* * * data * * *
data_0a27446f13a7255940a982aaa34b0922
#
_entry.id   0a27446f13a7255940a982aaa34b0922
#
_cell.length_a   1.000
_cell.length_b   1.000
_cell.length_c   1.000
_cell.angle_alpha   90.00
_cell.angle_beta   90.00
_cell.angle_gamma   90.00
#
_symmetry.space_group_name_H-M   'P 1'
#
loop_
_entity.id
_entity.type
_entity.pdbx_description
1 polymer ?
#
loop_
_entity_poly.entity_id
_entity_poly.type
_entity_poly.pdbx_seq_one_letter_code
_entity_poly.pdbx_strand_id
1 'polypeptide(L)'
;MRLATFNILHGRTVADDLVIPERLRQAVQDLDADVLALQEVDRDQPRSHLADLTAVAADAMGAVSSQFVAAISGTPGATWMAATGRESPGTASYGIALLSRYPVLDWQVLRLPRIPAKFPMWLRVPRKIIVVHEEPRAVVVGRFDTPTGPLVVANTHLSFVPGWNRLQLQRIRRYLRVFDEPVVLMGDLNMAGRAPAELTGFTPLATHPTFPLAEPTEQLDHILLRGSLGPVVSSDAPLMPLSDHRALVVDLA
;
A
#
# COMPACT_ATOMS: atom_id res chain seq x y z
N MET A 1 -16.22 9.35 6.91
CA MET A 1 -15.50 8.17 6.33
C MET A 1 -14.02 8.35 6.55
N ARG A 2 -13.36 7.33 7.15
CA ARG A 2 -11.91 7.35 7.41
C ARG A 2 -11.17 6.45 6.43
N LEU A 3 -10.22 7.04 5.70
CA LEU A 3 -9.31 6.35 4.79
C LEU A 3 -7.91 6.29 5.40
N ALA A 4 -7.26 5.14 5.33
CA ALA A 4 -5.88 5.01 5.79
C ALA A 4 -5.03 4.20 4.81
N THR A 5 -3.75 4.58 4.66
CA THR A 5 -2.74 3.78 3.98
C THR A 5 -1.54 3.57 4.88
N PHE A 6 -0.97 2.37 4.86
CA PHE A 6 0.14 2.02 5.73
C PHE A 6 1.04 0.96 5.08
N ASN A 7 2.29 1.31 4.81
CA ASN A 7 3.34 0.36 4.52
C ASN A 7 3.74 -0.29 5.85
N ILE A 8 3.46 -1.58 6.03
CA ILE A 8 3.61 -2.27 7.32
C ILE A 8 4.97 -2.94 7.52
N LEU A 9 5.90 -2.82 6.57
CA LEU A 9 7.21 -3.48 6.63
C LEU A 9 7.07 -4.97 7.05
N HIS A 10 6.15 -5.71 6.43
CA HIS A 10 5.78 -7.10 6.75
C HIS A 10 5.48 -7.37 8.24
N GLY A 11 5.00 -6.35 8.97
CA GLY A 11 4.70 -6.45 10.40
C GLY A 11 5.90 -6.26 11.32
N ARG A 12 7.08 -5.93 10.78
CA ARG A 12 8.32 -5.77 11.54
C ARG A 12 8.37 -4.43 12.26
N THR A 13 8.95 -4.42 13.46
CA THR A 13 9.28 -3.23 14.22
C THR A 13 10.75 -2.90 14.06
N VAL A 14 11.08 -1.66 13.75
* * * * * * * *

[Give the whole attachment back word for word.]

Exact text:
data_0a27446f13a7255940a982aaa34b0922
#
_entry.id   0a27446f13a7255940a982aaa34b0922
#
_cell.length_a   1.000
_cell.length_b   1.000
_cell.length_c   1.000
_cell.angle_alpha   90.00
_cell.angle_beta   90.00
_cell.angle_gamma   90.00
#
_symmetry.space_group_name_H-M   'P 1'
#
loop_
_entity.id
_entity.type
_entity.pdbx_description
1 polymer ?
#
loop_
_entity_poly.entity_id
_entity_poly.type
_entity_poly.pdbx_seq_one_letter_code
_entity_poly.pdbx_strand_id
1 'polypeptide(L)'
;MRLATFNILHGRTVADDLVIPERLRQAVQDLDADVLALQEVDRDQPRSHLADLTAVAADAMGAVSSQFVAAISGTPGATWMAATGRESPGTASYGIALLSRYPVLDWQVLRLPRIPAKFPMWLRVPRKIIVVHEEPRAVVVGRFDTPTGPLVVANTHLSFVPGWNRLQLQRIRRYLRVFDEPVVLMGDLNMAGRAPAELTGFTPLATHPTFPLAEPTEQLDHILLRGSLGPVVSSDAPLMPLSDHRALVVDLA
;
A
#
# COMPACT_ATOMS: atom_id res chain seq x y z
N MET A 1 -16.22 9.35 6.91
CA MET A 1 -15.50 8.17 6.33
C MET A 1 -14.02 8.35 6.55
N ARG A 2 -13.36 7.33 7.15
CA ARG A 2 -11.91 7.35 7.41
C ARG A 2 -11.17 6.45 6.43
N LEU A 3 -10.22 7.04 5.70
CA LEU A 3 -9.31 6.35 4.79
C LEU A 3 -7.91 6.29 5.40
N ALA A 4 -7.26 5.14 5.33
CA ALA A 4 -5.88 5.01 5.79
C ALA A 4 -5.03 4.20 4.81
N THR A 5 -3.75 4.58 4.66
CA THR A 5 -2.74 3.78 3.98
C THR A 5 -1.54 3.57 4.88
N PHE A 6 -0.97 2.37 4.86
CA PHE A 6 0.14 2.02 5.73
C PHE A 6 1.04 0.96 5.08
N ASN A 7 2.29 1.31 4.81
CA ASN A 7 3.34 0.36 4.52
C ASN A 7 3.74 -0.29 5.85
N ILE A 8 3.46 -1.58 6.03
CA ILE A 8 3.61 -2.27 7.32
C ILE A 8 4.97 -2.94 7.52
N LEU A 9 5.90 -2.82 6.57
CA LEU A 9 7.21 -3.48 6.63
C LEU A 9 7.07 -4.97 7.05
N HIS A 10 6.15 -5.71 6.43
CA HIS A 10 5.78 -7.10 6.75
C HIS A 10 5.48 -7.37 8.24
N GLY A 11 5.00 -6.35 8.97
CA GLY A 11 4.70 -6.45 10.40
C GLY A 11 5.90 -6.26 11.32
N ARG A 12 7.08 -5.93 10.78
CA ARG A 12 8.32 -5.77 11.54
C ARG A 12 8.37 -4.43 12.26
N THR A 13 8.95 -4.42 13.46
CA THR A 13 9.28 -3.23 14.22
C THR A 13 10.75 -2.90 14.06
N VAL A 14 11.08 -1.66 13.75